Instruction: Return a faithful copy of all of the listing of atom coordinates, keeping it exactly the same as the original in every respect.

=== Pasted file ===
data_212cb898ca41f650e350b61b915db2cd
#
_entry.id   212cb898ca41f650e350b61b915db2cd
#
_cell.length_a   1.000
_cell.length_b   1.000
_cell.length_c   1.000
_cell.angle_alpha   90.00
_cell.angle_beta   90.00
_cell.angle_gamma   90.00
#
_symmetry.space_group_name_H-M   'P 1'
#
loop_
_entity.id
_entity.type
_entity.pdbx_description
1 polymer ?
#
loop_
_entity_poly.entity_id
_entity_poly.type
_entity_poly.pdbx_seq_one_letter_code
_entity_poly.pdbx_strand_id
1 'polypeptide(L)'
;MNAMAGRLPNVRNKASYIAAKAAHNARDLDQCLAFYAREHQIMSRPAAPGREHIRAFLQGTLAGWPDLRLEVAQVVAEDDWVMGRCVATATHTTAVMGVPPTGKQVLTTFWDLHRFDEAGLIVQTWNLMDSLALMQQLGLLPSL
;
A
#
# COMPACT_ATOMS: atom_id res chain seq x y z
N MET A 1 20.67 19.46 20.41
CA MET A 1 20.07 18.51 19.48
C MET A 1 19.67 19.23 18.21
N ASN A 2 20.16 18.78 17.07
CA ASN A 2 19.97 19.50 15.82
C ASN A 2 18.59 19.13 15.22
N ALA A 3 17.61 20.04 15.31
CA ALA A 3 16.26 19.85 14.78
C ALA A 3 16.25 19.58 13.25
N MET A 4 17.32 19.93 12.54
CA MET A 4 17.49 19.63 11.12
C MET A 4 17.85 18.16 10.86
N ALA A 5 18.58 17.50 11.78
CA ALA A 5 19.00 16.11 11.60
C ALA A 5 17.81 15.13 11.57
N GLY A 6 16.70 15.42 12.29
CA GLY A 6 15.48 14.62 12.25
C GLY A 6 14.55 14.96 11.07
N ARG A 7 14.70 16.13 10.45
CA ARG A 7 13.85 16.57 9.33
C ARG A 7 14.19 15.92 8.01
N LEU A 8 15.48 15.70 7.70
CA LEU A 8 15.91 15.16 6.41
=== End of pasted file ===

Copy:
data_212cb898ca41f650e350b61b915db2cd
#
_entry.id   212cb898ca41f650e350b61b915db2cd
#
_cell.length_a   1.000
_cell.length_b   1.000
_cell.length_c   1.000
_cell.angle_alpha   90.00
_cell.angle_beta   90.00
_cell.angle_gamma   90.00
#
_symmetry.space_group_name_H-M   'P 1'
#
loop_
_entity.id
_entity.type
_entity.pdbx_description
1 polymer ?
#
loop_
_entity_poly.entity_id
_entity_poly.type
_entity_poly.pdbx_seq_one_letter_code
_entity_poly.pdbx_strand_id
1 'polypeptide(L)'
;MNAMAGRLPNVRNKASYIAAKAAHNARDLDQCLAFYAREHQIMSRPAAPGREHIRAFLQGTLAGWPDLRLEVAQVVAEDDWVMGRCVATATHTTAVMGVPPTGKQVLTTFWDLHRFDEAGLIVQTWNLMDSLALMQQLGLLPSL
;
A
#
# COMPACT_ATOMS: atom_id res chain seq x y z
N MET A 1 20.67 19.46 20.41
CA MET A 1 20.07 18.51 19.48
C MET A 1 19.67 19.23 18.21
N ASN A 2 20.16 18.78 17.07
CA ASN A 2 19.97 19.50 15.82
C ASN A 2 18.59 19.13 15.22
N ALA A 3 17.61 20.04 15.31
CA ALA A 3 16.26 19.85 14.78
C ALA A 3 16.25 19.58 13.25
N MET A 4 17.32 19.93 12.54
CA MET A 4 17.49 19.63 11.12
C MET A 4 17.85 18.16 10.86
N ALA A 5 18.58 17.50 11.78
CA ALA A 5 19.00 16.11 11.60
C ALA A 5 17.81 15.13 11.57
N GLY A 6 16.70 15.42 12.29
CA GLY A 6 15.48 14.62 12.25
C GLY A 6 14.55 14.96 11.07
N ARG A 7 14.70 16.13 10.45
CA ARG A 7 13.85 16.57 9.33
C ARG A 7 14.19 15.92 8.01
N LEU A 8 15.48 15.70 7.70
CA LEU A 8 15.91 15.16 6.41